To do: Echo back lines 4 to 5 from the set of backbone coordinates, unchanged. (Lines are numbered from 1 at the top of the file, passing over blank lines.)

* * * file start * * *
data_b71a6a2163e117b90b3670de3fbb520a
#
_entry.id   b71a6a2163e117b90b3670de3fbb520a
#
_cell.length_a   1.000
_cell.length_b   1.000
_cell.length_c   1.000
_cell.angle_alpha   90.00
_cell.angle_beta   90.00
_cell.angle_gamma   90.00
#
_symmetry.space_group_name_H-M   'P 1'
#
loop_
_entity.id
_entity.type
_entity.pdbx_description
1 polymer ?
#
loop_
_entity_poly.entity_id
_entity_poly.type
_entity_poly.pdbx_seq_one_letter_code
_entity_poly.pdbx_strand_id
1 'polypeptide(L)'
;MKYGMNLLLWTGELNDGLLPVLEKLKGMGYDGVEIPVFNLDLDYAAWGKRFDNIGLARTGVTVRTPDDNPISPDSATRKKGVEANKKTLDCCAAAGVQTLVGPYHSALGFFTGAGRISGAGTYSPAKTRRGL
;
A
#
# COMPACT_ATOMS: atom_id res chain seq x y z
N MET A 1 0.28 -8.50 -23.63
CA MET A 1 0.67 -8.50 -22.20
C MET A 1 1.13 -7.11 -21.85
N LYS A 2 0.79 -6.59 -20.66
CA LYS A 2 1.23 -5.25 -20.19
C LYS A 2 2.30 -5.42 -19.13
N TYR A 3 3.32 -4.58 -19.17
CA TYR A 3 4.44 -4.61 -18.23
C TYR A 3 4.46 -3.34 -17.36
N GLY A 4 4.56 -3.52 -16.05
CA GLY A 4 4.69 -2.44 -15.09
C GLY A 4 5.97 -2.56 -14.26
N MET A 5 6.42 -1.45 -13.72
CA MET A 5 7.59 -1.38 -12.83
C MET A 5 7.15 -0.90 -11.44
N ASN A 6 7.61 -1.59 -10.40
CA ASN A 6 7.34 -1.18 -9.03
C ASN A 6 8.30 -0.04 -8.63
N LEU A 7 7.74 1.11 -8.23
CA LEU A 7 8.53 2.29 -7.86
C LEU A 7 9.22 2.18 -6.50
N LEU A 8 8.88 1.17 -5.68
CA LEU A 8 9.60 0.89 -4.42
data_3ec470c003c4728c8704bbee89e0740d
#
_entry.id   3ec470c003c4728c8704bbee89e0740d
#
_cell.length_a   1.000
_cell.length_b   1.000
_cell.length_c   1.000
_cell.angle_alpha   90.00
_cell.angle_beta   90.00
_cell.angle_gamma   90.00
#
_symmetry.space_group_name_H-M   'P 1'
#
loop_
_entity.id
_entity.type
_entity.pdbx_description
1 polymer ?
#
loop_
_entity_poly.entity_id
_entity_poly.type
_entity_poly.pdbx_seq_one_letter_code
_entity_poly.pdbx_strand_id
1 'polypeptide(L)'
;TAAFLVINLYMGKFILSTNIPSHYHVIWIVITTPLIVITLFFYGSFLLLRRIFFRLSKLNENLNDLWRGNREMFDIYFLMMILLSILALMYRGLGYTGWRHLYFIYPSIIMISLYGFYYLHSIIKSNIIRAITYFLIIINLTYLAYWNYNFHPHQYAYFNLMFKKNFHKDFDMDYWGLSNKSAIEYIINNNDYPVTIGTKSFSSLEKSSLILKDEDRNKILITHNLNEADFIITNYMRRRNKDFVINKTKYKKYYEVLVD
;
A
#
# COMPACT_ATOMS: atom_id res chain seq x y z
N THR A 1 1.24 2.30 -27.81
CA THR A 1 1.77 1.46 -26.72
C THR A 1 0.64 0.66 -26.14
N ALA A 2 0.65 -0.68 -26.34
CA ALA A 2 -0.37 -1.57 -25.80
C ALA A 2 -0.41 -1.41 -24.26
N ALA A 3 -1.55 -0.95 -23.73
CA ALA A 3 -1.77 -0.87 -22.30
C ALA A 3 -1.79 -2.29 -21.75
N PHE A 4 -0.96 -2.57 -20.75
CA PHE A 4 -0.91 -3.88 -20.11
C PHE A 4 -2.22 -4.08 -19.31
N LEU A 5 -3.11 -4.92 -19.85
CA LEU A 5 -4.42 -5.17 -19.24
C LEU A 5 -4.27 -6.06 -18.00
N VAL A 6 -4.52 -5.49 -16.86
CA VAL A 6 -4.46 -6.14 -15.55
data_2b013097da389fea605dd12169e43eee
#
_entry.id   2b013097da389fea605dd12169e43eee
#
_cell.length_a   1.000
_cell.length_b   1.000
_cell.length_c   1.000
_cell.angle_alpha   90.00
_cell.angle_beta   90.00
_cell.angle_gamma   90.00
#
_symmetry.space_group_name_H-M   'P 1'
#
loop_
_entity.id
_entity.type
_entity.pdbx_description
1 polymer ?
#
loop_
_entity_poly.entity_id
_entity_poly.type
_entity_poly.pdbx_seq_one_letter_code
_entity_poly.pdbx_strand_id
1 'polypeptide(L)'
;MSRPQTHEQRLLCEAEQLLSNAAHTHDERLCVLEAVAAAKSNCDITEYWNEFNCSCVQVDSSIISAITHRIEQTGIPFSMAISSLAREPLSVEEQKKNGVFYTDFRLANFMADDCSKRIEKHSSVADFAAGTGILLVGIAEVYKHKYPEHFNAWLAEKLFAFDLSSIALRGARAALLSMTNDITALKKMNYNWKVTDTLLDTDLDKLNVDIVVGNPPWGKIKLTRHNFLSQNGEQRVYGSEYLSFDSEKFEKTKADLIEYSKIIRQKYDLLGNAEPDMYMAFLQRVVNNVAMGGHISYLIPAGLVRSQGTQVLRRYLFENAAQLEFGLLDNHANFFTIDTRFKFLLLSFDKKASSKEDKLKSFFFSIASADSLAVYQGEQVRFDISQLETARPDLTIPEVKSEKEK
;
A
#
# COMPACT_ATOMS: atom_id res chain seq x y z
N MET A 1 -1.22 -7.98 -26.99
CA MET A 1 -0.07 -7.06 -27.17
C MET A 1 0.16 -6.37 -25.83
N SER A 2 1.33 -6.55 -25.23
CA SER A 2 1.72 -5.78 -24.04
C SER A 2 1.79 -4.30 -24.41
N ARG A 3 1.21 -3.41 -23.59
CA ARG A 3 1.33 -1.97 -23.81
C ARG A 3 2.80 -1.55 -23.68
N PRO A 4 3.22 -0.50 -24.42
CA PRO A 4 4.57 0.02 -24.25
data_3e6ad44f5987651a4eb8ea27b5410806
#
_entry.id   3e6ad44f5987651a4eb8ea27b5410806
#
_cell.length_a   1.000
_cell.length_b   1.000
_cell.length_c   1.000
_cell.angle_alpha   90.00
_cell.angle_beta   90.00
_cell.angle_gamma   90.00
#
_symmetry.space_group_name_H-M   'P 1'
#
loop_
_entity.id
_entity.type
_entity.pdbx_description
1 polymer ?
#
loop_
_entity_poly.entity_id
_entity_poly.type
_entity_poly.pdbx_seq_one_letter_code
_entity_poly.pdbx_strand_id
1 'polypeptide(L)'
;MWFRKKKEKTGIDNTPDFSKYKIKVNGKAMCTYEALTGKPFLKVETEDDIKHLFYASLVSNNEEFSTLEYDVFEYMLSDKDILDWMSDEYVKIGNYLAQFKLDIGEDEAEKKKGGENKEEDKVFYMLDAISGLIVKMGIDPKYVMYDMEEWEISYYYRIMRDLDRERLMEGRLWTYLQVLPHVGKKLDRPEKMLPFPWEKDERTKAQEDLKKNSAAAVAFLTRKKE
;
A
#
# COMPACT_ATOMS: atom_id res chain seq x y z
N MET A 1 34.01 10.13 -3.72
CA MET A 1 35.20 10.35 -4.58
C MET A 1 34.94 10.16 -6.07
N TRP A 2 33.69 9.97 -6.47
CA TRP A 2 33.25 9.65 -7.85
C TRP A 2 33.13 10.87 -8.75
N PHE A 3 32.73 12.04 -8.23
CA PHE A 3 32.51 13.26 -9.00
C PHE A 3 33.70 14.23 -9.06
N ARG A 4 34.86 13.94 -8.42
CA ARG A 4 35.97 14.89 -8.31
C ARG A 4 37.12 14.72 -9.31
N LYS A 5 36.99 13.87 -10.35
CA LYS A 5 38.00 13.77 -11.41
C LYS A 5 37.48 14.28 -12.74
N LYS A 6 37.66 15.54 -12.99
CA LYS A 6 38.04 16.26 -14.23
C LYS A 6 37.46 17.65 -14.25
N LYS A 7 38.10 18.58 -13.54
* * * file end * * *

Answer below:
#
_cell.length_a   1.000